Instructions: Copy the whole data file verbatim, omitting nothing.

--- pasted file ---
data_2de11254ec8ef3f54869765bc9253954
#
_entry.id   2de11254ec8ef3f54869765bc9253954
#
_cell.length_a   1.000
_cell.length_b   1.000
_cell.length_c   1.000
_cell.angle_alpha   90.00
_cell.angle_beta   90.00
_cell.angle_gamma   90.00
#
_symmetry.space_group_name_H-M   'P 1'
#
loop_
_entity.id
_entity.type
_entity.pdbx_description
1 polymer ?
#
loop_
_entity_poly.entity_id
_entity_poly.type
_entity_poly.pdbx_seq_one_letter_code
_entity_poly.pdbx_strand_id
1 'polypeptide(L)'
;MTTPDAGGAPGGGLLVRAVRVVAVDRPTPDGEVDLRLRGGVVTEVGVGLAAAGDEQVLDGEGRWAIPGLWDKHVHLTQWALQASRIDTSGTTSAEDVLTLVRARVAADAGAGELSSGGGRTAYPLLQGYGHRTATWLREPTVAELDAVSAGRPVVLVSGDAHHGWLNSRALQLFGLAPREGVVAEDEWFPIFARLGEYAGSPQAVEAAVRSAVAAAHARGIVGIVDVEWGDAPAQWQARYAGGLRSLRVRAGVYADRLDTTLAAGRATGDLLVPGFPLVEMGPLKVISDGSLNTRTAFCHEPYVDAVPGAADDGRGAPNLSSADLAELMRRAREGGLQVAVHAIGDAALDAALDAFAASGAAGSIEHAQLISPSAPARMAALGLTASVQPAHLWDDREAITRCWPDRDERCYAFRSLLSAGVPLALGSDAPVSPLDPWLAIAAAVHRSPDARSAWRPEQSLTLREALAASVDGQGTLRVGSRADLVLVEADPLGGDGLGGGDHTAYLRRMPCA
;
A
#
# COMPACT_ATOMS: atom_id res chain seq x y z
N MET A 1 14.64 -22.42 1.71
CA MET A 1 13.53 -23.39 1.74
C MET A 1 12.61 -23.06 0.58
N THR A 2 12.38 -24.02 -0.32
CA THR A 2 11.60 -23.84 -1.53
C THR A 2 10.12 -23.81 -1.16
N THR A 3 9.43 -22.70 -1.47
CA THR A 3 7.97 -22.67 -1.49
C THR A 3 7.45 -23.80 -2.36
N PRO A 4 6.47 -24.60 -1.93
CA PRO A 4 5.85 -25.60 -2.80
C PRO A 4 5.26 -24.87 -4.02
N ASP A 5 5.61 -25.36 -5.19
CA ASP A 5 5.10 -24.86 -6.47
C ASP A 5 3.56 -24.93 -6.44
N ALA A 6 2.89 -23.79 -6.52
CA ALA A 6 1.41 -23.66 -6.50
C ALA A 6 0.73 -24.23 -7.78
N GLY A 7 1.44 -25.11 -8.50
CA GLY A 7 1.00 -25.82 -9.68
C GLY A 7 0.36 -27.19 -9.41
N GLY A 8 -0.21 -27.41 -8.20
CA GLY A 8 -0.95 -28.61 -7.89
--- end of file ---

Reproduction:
data_2de11254ec8ef3f54869765bc9253954
#
_entry.id   2de11254ec8ef3f54869765bc9253954
#
_cell.length_a   1.000
_cell.length_b   1.000
_cell.length_c   1.000
_cell.angle_alpha   90.00
_cell.angle_beta   90.00
_cell.angle_gamma   90.00
#
_symmetry.space_group_name_H-M   'P 1'
#
loop_
_entity.id
_entity.type
_entity.pdbx_description
1 polymer ?
#
loop_
_entity_poly.entity_id
_entity_poly.type
_entity_poly.pdbx_seq_one_letter_code
_entity_poly.pdbx_strand_id
1 'polypeptide(L)'
;MTTPDAGGAPGGGLLVRAVRVVAVDRPTPDGEVDLRLRGGVVTEVGVGLAAAGDEQVLDGEGRWAIPGLWDKHVHLTQWALQASRIDTSGTTSAEDVLTLVRARVAADAGAGELSSGGGRTAYPLLQGYGHRTATWLREPTVAELDAVSAGRPVVLVSGDAHHGWLNSRALQLFGLAPREGVVAEDEWFPIFARLGEYAGSPQAVEAAVRSAVAAAHARGIVGIVDVEWGDAPAQWQARYAGGLRSLRVRAGVYADRLDTTLAAGRATGDLLVPGFPLVEMGPLKVISDGSLNTRTAFCHEPYVDAVPGAADDGRGAPNLSSADLAELMRRAREGGLQVAVHAIGDAALDAALDAFAASGAAGSIEHAQLISPSAPARMAALGLTASVQPAHLWDDREAITRCWPDRDERCYAFRSLLSAGVPLALGSDAPVSPLDPWLAIAAAVHRSPDARSAWRPEQSLTLREALAASVDGQGTLRVGSRADLVLVEADPLGGDGLGGGDHTAYLRRMPCA
;
A
#
# COMPACT_ATOMS: atom_id res chain seq x y z
N MET A 1 14.64 -22.42 1.71
CA MET A 1 13.53 -23.39 1.74
C MET A 1 12.61 -23.06 0.58
N THR A 2 12.38 -24.02 -0.32
CA THR A 2 11.60 -23.84 -1.53
C THR A 2 10.12 -23.81 -1.16
N THR A 3 9.43 -22.70 -1.47
CA THR A 3 7.97 -22.67 -1.49
C THR A 3 7.45 -23.80 -2.36
N PRO A 4 6.47 -24.60 -1.93
CA PRO A 4 5.85 -25.60 -2.80
C PRO A 4 5.26 -24.87 -4.02
N ASP A 5 5.61 -25.36 -5.19
CA ASP A 5 5.10 -24.86 -6.47
C ASP A 5 3.56 -24.93 -6.44
N ALA A 6 2.89 -23.79 -6.52
CA ALA A 6 1.41 -23.66 -6.50
C ALA A 6 0.73 -24.23 -7.78
N GLY A 7 1.44 -25.11 -8.50
CA GLY A 7 1.00 -25.82 -9.68
C GLY A 7 0.36 -27.19 -9.41
N GLY A 8 -0.21 -27.41 -8.20
CA GLY A 8 -0.95 -28.61 -7.89